By this point, everyone knows that carbon dioxide has some impact on the global climate. There are arguments about the degree, but the scientific data is pretty conclusive: carbon dioxide in the atmosphere will lead to increased temperatures around the world, which will, in turn, lead to a variety of ecological catastrophes. According to the historical record, climate change has consistently been the leading cause of mass extinctions.
Higher global temperatures will lead to increased sea levels, putting billions people living in coastal areas at risk for flooding. It will also drastically change weather patterns, making previously fertile areas little more than dust bowls and radically increase the strength of hurricanes, cyclones and typhoons.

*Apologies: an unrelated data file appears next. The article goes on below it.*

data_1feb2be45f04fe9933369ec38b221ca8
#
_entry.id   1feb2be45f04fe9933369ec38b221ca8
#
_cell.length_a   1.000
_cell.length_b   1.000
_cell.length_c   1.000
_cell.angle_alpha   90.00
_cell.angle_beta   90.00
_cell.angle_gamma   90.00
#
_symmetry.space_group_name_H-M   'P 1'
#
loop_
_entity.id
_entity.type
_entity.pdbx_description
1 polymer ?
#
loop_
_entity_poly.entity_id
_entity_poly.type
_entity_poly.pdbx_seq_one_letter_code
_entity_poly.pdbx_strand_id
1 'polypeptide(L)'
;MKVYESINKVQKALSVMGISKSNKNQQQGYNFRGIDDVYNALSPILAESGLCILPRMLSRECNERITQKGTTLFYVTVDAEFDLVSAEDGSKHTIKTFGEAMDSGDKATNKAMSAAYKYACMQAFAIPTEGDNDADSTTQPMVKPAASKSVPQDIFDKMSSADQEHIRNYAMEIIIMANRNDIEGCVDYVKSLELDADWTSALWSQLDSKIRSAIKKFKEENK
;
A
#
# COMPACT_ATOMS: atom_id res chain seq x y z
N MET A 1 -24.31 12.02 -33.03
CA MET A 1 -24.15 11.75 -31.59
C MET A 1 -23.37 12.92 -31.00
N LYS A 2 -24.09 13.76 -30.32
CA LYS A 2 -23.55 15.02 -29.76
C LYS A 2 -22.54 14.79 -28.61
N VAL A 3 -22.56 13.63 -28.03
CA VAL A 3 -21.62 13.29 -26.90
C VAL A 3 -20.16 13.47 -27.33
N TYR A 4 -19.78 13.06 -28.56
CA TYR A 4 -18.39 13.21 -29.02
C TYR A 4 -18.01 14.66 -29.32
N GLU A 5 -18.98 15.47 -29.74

What a lot of people don’t know is that carbon dioxide doesn’t just impact the world’s temperatures. Carbon dioxide in the atmosphere is absorbed by the ocean, which is, superficially at least, a good thing. Reduced atmospheric CO2 will reduce the temperature rise, but unfortunately, CO2 in the water increases it’s acidity.
Just like a carbonated beverage is more acidic than a flat one, the oceans will grow more acidic the more CO2 they take up. Changes in the water chemistry can drastically impact the oceanic food chains, potentially taking the legs out of one of the most productive food resources when the world’s population is peaking. It’s pretty clear that something has to be done in order to control the amount of CO2 in the atmosphere.
Fortunately, there are a lot of things we can do…